The Labour Party has backtracked on its commitment to self-identification for trans people in the UK.
Anneliese Dodds, Shadow Secretary of State for Women and Equalities, shared Labour’s proposed policies to “modernise, simplify and reform gender recognition law,” effectively confirming the Party’s U-turn on its commitment to trans self-ID.
In a column for The Guardian, Dodds criticised the Conservative Party’s Deputy Chairman, Lee Anderson, who suggested that the upcoming Tory election campaign should be built around “culture wars and trans debate.”
Dodds also wrote that Anderson sought the “opportunity to stoke division.”
“Responsible politicians would understand that this isn’t a debate to exploit, it’s people’s lives,” she added. “Who they are and who, all too frequently, they suffer violence for being.”
However, Dodds also criticised the Scottish National Party’s supposedly “cavalier approach” to reform last year.
“However, the law must also protect legitimate applications,” she claimed, confirming a shift in the Party’s proposed policy on allowing self-ID for trans people.
Dodds then dismissed the Party’s campaign as “more about picking a fight with Westminster than bringing meaningful change.”
“We will not make the same mistakes,” she declared.
“The requirement to obtain a medical diagnosis of gender dysphoria remains an important part of accessing a gender recognition certificate.”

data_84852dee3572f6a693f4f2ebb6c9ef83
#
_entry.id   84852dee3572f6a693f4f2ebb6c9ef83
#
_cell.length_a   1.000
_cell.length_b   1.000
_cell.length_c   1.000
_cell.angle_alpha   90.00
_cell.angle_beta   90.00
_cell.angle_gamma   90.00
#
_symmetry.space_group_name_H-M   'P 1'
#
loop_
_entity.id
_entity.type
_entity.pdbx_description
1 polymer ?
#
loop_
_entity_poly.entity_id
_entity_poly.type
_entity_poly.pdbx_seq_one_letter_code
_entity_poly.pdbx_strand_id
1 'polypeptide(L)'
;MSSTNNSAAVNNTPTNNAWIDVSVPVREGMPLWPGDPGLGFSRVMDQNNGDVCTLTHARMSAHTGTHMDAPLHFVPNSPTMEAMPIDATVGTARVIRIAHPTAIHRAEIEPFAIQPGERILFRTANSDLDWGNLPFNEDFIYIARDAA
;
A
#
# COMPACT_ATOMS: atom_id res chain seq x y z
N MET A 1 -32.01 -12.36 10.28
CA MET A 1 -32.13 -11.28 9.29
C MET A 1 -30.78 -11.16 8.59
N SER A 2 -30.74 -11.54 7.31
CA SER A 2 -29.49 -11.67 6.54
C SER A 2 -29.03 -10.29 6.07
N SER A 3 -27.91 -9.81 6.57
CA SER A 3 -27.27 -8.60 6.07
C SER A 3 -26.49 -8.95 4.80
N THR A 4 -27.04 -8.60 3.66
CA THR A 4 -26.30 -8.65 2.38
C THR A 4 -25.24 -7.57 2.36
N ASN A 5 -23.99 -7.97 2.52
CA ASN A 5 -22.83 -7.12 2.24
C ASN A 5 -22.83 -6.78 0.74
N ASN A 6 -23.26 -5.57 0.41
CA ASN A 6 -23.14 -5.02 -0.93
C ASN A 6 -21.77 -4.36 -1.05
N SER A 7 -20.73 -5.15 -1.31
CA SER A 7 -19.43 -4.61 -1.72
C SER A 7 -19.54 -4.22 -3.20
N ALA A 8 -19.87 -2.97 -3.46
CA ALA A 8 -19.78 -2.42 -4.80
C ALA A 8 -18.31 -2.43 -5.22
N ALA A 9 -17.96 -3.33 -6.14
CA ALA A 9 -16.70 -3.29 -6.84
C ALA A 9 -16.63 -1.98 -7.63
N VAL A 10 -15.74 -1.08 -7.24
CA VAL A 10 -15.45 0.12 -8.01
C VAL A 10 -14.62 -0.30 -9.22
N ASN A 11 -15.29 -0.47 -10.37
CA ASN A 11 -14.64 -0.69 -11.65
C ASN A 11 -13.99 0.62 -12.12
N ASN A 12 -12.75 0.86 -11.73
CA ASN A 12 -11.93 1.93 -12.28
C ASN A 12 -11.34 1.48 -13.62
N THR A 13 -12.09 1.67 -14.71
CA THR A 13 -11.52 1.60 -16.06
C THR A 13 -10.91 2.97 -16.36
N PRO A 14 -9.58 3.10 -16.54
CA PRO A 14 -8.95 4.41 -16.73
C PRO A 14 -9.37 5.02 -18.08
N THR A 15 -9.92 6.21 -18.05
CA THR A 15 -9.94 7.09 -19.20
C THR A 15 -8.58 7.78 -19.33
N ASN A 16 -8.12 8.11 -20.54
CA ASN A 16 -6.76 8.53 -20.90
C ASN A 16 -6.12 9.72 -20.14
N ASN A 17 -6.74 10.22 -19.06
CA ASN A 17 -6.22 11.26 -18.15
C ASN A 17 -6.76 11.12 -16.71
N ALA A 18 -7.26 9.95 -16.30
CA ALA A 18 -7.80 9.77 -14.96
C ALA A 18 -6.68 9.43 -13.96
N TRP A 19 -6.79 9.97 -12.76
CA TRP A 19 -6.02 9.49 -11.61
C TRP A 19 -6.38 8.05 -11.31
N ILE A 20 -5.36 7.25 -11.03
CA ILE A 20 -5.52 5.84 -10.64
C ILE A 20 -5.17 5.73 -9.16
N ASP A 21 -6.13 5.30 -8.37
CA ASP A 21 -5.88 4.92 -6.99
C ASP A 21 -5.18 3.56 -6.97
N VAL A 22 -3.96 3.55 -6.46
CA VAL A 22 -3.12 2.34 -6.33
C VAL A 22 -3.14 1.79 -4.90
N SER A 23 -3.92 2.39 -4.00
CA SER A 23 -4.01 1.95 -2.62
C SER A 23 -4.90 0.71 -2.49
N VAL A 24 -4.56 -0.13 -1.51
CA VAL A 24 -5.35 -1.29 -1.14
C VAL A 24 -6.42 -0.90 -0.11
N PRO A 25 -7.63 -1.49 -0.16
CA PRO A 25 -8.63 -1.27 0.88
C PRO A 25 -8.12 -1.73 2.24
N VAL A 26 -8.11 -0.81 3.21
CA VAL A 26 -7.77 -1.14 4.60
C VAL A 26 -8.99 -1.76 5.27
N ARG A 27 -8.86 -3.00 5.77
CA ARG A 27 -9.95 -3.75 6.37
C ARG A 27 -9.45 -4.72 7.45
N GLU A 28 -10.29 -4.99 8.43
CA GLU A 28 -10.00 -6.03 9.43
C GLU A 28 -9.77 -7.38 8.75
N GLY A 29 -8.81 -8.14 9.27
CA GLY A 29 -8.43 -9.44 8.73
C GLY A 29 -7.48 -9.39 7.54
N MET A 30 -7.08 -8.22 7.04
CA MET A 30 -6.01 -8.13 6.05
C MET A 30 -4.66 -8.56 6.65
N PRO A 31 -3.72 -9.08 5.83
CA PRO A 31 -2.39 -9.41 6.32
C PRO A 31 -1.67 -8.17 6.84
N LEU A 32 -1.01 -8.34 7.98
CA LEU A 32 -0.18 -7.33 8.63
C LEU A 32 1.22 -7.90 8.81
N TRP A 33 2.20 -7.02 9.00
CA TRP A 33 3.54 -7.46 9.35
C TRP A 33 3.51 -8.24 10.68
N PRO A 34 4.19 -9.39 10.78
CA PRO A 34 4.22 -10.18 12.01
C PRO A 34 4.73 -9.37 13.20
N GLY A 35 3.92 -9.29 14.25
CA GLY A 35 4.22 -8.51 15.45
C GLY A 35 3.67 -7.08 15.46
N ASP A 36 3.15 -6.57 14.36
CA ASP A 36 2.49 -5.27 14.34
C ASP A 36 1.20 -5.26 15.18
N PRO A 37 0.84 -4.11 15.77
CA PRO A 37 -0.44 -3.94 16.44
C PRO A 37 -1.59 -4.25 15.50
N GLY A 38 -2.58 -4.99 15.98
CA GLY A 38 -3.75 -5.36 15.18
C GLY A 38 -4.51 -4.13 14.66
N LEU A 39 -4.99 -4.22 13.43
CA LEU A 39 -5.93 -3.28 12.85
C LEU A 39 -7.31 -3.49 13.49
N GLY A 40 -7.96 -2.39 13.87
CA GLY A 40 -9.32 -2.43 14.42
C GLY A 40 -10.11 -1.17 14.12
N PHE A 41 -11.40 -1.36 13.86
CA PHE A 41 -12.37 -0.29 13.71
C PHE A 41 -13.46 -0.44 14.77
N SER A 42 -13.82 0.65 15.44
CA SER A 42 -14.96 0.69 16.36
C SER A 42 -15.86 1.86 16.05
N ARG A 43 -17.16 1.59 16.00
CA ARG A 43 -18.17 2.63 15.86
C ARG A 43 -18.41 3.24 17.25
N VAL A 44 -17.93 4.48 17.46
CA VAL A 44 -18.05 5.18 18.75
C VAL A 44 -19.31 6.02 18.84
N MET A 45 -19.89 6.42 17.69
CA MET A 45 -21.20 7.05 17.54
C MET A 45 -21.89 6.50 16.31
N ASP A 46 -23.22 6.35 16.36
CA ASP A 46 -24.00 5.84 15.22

She additionally alleged that “requiring a diagnosis upholds legitimacy of applications and confidence in the system.”
The announcement comes just a year after Keir Starmer declared his support for the Gender Recognition Act changing to allow self-recognition for trans people.
Labour MPs have criticised the U-turn
Members of the Labour Party have openly criticised Dodd’s remarks.
Richard Leonard, Scottish Labour MSP for Central Scotland, asserted that “Scottish Labour’s position on this is clear.”
“We support self ID for trans people and oppose the UK government’s attempt to block the necessary reform we voted for,” he tweeted.
Monica Lennon, also a Scottish Labour MSP for Central Scotland, backed Leonard’s words.
Taking to Twitter, she maintained that “the Scottish Labour manifesto rightly makes clear that our policy is to reform the Gender Recognition Act to demedicalise the process.”
Stonewall has opposed the party’s backtracking on LGBTQ+ rights
Leading LGBTQ+ charity Stonewall has also released a statement condemning Dodd’s column, stating that “the UK has fallen off track as an international leader on LGBTQ+ rights.
“Just 8 years ago we had the best LGBTQ+ rights in Europe, in 2023 we stand in 17th place,” it said in a statement.
“We have fallen back by staying still, as other countries have progressed and modernised their legislation, particularly on trans and intersex people’s rights.”
The charity also declared that “it is wrong to suggest that safeguards cannot exist with a de-medicalised model”.
“The Bill was backed by every established women’s organisation in Scotland, including Women’s Aid, Amnesty International, Engender and Rape Crisis Scotland,” it continued.
“The vast majority of women MSPs voted in favour of the Bill. The majority of Scotland’s women MSPs, feminist advocates and policy experts are satisfied that the provisions in the Bill do not have negative impacts on women and girls in Scotland.”